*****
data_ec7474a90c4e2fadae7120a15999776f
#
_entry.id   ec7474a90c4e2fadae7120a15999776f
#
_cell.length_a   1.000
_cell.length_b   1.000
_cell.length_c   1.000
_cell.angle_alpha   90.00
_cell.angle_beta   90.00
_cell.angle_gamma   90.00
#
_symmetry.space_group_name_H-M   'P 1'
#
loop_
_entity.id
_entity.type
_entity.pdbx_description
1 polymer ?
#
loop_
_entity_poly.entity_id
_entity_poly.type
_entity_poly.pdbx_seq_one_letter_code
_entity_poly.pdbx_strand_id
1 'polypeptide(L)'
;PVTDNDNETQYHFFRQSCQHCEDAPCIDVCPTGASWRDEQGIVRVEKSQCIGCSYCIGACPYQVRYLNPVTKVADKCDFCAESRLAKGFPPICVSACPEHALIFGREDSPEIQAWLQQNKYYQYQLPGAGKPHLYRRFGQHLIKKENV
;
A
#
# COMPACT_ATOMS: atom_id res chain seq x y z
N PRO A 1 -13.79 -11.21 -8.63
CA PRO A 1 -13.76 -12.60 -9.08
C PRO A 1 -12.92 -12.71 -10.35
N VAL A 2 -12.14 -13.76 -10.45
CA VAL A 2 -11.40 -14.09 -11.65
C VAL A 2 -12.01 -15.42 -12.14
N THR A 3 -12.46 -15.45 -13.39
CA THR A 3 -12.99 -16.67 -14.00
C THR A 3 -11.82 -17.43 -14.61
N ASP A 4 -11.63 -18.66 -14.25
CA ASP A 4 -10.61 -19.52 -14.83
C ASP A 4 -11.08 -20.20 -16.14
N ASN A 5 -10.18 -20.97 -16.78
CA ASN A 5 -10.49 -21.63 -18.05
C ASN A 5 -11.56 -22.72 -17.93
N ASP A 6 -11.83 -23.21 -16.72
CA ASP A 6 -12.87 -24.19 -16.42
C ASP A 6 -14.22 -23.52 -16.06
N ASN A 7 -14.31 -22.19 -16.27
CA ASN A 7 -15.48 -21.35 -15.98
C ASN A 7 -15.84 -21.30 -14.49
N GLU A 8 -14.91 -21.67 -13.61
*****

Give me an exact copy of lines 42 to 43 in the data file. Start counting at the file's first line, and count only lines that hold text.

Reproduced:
C ASP A 4 -11.08 -20.20 -16.14
N ASN A 5 -10.18 -20.97 -16.78